March is a funny old month. Part of our Roman calendar, it was originally the first month of the year, and in sunny Mediterranean Rome it heralded the start of spring. This meant (among other things) that it was a very logical time to start the military campaign season for the year, which is why it’s named after Mars, the Roman God of war.
Now, the Romans knew a thing or too about military campaigns, we think you’ll agree. So when they say that March is the best time to start one, who are we to argue?
And the modern version of a Roman military battle is?
Well, it’s a marketing campaign isn’t it? No?
The word ‘Campaign’ is also Roman, named after the plain of Campania in Italy, a place of annual wartime operations. And don’t the modern problems in tackling several markets and cultural difficulties seem similar to the empire-building antics of the Caesar’s?
A campaign is a war, and you need to win. So let’s not beat about the bush. Join the Romans in seeing that March is the month to begin planning a marketing campaign. Why should you? Well…
The time is now
The best time for marketing is when people aren’t busy buying other things. Ideally, you’d like to catch people’s attention right when they are about to purchase a product or service like yours. But realistically, you need to convince them before they go out and buy.
Post-January is usually a period of relative frugality, every year. After the Christmas and January sales rush, it all quietens down for a short spell. This year especially though, as we all know, we’ve been in a period where buying has been less of a priority for all of us. So while other, already established products and services aren’t being bought surely there’s room for some new voices to attract people?
Also, as we’ve mentioned here before, the knee-jerk reaction of less intelligent companies is to reduce their advertising budgets when the market shrinks. Which means you get better deals on advertising, and that there is less ‘noise’ competing with you; it’s win win.
Beware the ideas of March
However, it’s one thing starting a campaign, but it will still have to be a very good one to actually have a major effect. So, what is a good campaign?
Let’s start with this question; what’s the most successful campaign you can think of? Not an easy one if you’re not involved in such things all day, so we’ll prompt you a bit. How did Volkswagen get where they are today? How about Nike? McDonalds? They must have started somewhere.
In general, they’ve usually either gotten to the top from a worse position than you might think, or had some of the worst public PR nightmares along the way. Yet still they thrive. Yes, they understand their customers, they operate from an extremely good position, and we’re not doubting an awful lot of hard work and intelligence which goes into running such businesses. But they all have an advertising campaign pedigree which has taken the fight to the market. VW, for instance, overcame a German heritage just after World War 2 (try counteracting the fact that you’re ‘Hitler’s little car project’!), and surmounted an ingrained ‘big car’ fetish that all Americans had at the time.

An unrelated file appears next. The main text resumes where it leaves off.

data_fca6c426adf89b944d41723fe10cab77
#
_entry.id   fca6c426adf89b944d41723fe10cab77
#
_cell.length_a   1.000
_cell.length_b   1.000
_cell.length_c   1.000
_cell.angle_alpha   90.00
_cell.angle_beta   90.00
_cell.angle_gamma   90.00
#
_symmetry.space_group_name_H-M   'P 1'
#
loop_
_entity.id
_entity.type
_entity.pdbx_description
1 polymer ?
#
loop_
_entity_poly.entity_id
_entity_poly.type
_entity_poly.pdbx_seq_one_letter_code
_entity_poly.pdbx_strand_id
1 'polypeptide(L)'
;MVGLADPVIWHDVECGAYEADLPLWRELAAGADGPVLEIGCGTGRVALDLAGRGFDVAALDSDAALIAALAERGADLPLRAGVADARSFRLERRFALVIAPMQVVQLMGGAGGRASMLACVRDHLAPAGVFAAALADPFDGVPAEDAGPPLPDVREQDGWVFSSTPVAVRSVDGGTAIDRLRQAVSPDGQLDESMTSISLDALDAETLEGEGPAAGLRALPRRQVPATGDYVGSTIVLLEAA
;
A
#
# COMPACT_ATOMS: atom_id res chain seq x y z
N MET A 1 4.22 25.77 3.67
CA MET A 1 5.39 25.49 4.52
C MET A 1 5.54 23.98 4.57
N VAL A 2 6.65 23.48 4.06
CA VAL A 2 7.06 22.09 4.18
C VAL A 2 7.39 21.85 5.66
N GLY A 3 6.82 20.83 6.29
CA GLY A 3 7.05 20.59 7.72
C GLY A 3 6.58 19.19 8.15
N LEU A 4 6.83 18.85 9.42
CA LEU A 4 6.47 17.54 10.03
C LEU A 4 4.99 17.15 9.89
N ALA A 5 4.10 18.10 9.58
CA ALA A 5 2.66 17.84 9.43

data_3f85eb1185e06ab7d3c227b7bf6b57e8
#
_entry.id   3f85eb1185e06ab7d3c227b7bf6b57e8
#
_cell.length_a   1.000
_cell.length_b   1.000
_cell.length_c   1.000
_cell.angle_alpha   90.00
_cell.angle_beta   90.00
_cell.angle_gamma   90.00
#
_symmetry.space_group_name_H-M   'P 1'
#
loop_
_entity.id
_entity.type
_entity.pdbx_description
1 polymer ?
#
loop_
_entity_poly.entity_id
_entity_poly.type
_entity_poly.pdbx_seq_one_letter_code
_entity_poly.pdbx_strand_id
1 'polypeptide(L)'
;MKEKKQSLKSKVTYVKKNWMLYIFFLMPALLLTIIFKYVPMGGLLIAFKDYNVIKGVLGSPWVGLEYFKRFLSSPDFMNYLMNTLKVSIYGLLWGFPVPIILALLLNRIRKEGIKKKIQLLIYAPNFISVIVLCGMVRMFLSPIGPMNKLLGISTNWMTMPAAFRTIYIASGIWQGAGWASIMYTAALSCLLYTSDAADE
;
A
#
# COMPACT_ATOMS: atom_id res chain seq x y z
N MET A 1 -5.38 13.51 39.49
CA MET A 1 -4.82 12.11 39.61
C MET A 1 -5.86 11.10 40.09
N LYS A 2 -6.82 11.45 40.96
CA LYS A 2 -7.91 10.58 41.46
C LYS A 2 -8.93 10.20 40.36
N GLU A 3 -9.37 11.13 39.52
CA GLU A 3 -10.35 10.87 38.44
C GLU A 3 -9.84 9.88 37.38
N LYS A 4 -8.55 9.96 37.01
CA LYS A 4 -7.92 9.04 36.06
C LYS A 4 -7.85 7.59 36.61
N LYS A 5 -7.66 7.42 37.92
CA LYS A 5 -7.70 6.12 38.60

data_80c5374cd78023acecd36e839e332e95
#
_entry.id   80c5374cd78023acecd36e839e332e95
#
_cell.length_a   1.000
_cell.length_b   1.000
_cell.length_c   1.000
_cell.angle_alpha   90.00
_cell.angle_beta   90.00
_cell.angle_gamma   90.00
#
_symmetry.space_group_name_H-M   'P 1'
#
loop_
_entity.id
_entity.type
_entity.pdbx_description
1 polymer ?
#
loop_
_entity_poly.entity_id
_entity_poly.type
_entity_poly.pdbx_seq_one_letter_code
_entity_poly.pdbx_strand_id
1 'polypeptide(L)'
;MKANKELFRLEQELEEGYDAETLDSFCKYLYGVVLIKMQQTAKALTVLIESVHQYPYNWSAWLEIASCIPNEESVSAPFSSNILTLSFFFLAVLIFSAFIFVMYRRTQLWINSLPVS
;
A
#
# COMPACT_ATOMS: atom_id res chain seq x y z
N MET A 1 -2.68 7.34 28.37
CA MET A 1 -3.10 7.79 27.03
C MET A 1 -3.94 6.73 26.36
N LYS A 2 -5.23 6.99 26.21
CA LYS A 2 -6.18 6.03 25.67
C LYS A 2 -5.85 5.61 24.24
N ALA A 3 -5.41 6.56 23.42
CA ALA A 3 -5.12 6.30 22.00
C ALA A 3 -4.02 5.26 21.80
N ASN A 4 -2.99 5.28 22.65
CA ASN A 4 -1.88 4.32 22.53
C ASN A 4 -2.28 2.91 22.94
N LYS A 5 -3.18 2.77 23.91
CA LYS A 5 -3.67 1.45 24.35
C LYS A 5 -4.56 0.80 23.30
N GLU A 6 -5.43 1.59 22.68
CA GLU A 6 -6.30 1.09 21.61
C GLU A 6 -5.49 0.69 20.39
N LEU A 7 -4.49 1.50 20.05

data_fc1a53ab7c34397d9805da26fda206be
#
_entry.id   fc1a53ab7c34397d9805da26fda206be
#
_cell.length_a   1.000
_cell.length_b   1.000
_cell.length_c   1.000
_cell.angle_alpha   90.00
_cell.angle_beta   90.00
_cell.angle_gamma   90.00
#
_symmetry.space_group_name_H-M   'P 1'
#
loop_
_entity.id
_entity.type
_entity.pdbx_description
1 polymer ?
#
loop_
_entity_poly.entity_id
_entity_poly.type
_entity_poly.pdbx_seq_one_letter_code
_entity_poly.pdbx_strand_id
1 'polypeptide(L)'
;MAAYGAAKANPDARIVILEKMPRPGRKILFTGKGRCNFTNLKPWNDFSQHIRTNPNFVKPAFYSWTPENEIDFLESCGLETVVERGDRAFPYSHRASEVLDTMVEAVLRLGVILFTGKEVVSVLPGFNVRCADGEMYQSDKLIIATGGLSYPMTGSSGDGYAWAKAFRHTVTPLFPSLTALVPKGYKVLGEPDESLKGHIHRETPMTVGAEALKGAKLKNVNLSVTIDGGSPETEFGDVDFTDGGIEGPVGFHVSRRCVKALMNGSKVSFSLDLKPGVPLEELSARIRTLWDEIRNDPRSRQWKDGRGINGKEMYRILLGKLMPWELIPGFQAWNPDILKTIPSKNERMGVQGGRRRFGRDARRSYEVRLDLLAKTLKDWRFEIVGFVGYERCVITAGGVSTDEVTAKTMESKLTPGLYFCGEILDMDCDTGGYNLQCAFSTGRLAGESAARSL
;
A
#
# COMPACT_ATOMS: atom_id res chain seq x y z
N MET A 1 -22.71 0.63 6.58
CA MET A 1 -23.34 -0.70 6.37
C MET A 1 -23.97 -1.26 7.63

Companies make these sort of bold moves more than you might think, but we easily forget the moves and imagine that they have been omnipresent forever. DeBeers invented the notion that you had to give a diamond to a prospective marriage partner, and Absolute made a luxury brand of a (by law) flavourless commodity, both through campaigns. And it’s the same for other magnificent campaigns. Bold moves are what win battles, hearts and minds. The Romans might have been the experts, but that doesn’t mean the little guys didn’t do it just as well. Ask Hannibal what he was doing marching elephants over the Alps and into Italy against the Romans!
A great campaign (and we all need something to aspire to) does three things.
- It is different from that which came before, discernibly changing minds.
- It entrenches a brand as No.1 in it’s category, or it defines a new category
- It is utterly memorable
Great campaigns will touch us. When we are creating them, we are aiming to get to the heart of what makes people tick. Yes we’re basically talking about advertisements for car polish, computers or care homes. No, they’re not really philosophical statements or anything so meaningful; but in their own little way they show us who we are, and we love them for it, and any brand involved in that will be loved too.
March to victory
So, friends, Romans, countrymen, lend me your ears. Now is the time to campaign for your brand. If the only way to achieve love for what you are selling is to march forward and go to war, then do so, knowing that aiming for a great campaign will get you the victory you want, and it doesn’t have to cost the earth.
We’d love to help you with a strategic plan for your brand. To discuss how we’d go about that, or to find out how we’ve helped our clients to conquer their markets, contact us now: